First-rate recreation

Plano takes off with new No. 1 ranking for best parks in Texas

Plano takes off with new No. 1 ranking for best parks in Texas

Plano park, hot air balloon
The Plano Balloon Festival will be back in September. Facebook/Plano Parks

Plano may be the home of dozens of corporate headquarters, but it’s also the park headquarters of Texas.

The Trust for Public Land’s annual ParkScore index, released May 27, ranks Plano’s park system as the 15th best in the U.S. and the best in Texas. The index rates the park systems of the country’s 100 largest cities based on five factors: access, investment, amenities, acreage, and equity.

On a scale of 1 to 100, with 100 being the highest score, here’s how Plano fared in each category:

  • Access, 67
  • Investment, 100
  • Amenities, 45
  • Acreage, 73
  • Equity, 58

Seventy-eight percent of Plano residents live within a 10-minute walk of a park. The City of Plano operates 85 parks, 98 miles of trails, five recreation centers, and nine public pools.

2017 report from The Land for Public Trust indicates the value of Plano’s park system extends well beyond recreation.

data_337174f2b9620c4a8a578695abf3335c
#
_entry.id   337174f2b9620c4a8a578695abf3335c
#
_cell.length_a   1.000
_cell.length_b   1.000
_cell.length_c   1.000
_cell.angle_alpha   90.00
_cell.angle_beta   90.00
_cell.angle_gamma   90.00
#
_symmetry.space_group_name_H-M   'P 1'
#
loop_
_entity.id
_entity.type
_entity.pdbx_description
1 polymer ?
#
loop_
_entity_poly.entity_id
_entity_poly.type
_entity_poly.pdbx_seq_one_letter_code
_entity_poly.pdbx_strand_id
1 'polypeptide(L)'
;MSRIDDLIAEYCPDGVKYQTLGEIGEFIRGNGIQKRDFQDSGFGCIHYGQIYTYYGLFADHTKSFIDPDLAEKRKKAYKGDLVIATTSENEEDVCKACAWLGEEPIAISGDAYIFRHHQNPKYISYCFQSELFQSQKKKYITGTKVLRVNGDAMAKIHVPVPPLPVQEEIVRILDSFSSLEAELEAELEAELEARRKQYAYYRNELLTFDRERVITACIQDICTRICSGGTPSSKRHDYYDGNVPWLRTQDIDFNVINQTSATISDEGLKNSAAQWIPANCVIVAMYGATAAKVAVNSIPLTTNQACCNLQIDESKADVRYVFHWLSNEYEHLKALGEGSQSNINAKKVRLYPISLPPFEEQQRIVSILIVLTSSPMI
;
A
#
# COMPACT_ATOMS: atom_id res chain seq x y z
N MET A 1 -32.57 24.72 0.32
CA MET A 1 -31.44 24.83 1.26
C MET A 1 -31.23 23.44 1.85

“Plano’s park and recreation system enhances property values, attracts visitors to the city, provides recreational opportunities for residents, improves human health, and boosts economic development. These amenities support local jobs, increase spending at local businesses, save residents money, and generate local tax revenue,” the report says.

Washington, D.C., tops the ParkScore index. Here are the rankings for other Dallas-Fort Worth communities featured in the index:

  • Dallas, No. 50
  • Arlington, No. 78
  • Fort Worth, No. 89
  • Garland, No. 93
  • Irving, No. 97

Elsewhere in Texas, Austin lands at No. 45, San Antonio at No. 60, and Houston at No. 77.

“Parks are always essential to our communities, and they are even more valuable in times of crisis,” Diane Regas, president and CEO of The Trust for Public Land, says in a news release. “During this extraordinary pandemic year, people relied on close-to-home parks, trails, and open spaces to exercise and connect with nature more than ever. Parks also served as makeshift community centers for emergency services like food distribution, COVID testing, and vaccine super-sites.”